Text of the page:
Zhen explained the main challenge is not using or taking one’s own reusable containers when grocery shopping.

“Reusable items that will be handled by someone else, such as a reusable coffee mug that is touched by someone at checkout, are still prohibited,” said Zhen.

Many of us have become hermit crabs at home the past year and are sometimes ordering takeout multiple times a week, but the packaging the food comes in can be a problem.

“The excess packaging, due to COVID has become a really big waste concern,” said Zhen.

If you’re someone who wants to be more environmentally conscious, it’s important to make sure to check one’s food delivery platforms to opt-out of any unnecessary food accessories.

Rainbow Grocery Cooperative practices zero waste while running on 100% renewable energy. (Cameron Lee / Xpress Magazine)

Cody Frost, Marketing & Creative Strategist at Rainbow Grocery, described zero-waste as people trying to lessen their waste on any scale.

“Zero waste is definitely a challenging thing to do, but I think that more people trying to do it more often is better than people trying to do it rather than not trying to do it. It’s about listening to your impact by making better choices,” said Frost.

SF’s local Rainbow Grocery has been around since 1975 to make organic and locally sourced products accessible, all while maintaining sustainable zero-waste practices and running the business on 100% renewable energy.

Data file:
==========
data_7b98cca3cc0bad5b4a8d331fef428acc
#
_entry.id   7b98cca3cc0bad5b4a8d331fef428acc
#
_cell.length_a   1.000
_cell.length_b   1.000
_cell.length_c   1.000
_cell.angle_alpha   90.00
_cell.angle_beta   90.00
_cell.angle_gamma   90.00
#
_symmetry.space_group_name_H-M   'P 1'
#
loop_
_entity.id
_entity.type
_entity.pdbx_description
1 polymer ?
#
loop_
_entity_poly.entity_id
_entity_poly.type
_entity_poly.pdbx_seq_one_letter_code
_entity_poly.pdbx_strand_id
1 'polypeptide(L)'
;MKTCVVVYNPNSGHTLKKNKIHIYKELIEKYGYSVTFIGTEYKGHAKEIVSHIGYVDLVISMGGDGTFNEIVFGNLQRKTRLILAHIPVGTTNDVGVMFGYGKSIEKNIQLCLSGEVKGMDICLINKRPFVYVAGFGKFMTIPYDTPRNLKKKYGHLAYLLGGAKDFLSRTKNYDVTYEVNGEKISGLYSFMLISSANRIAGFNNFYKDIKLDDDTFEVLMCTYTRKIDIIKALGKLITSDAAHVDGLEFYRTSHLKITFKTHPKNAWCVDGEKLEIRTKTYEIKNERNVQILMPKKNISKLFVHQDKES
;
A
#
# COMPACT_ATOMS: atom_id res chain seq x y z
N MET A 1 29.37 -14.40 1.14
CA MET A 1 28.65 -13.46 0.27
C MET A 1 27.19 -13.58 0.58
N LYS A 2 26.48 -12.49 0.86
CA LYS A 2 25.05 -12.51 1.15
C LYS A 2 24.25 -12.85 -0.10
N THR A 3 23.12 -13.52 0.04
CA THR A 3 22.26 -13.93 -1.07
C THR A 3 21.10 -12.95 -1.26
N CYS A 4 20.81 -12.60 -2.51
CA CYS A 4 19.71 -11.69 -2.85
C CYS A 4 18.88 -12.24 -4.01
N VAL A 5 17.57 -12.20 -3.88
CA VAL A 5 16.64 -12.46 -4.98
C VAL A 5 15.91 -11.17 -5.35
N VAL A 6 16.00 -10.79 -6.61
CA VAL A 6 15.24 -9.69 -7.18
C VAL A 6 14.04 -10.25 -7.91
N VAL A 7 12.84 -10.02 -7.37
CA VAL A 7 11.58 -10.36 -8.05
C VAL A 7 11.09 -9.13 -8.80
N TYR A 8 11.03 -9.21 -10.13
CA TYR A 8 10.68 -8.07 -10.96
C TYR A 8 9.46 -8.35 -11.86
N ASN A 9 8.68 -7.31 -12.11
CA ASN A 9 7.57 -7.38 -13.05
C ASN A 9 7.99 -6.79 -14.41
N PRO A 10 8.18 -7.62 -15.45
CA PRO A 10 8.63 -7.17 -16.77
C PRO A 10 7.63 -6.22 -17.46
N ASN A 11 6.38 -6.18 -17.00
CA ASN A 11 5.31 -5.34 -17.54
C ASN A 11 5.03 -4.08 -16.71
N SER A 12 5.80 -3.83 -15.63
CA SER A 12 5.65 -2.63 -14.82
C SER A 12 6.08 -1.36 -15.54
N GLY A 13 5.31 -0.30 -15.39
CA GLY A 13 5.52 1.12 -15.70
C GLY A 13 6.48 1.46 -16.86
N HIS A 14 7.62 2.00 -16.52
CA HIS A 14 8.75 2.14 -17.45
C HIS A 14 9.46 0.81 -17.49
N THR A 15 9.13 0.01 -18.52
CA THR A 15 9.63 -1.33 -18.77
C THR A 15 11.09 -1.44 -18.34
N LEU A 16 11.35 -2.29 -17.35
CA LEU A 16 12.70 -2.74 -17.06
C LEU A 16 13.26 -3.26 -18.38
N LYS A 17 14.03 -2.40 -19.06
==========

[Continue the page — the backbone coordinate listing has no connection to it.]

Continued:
“I think that the store has been conscientious about sustainability and ecological responsibility since early on, and it’s kind of origin,” said Frost.

This co-op has a wide selection of “bulk” products ranging from nuts, grains, herbs, spices, tea, shampoos, conditioners, and lotions. One would usually be able to take their own reusable container to avoid packaging waste. The only problem is due to public health precautions people cannot use their own reusable containers in San Francisco during the pandemic.

“Customers can now buy the products that they want in bulk, but we still can’t have them bring in their own containers. And that’s a big deal because I think that’s one of the things that a lot of our customers are trying to do is be thoughtful about their impact, their environmental impact,” said Frost.” It’s been pretty challenging,” said Frost.

The sun shines on the side entrance of Rainbow Grocery Cooperative on Folsom St. in San Francisco. (Cameron Lee / Xpress Magazine)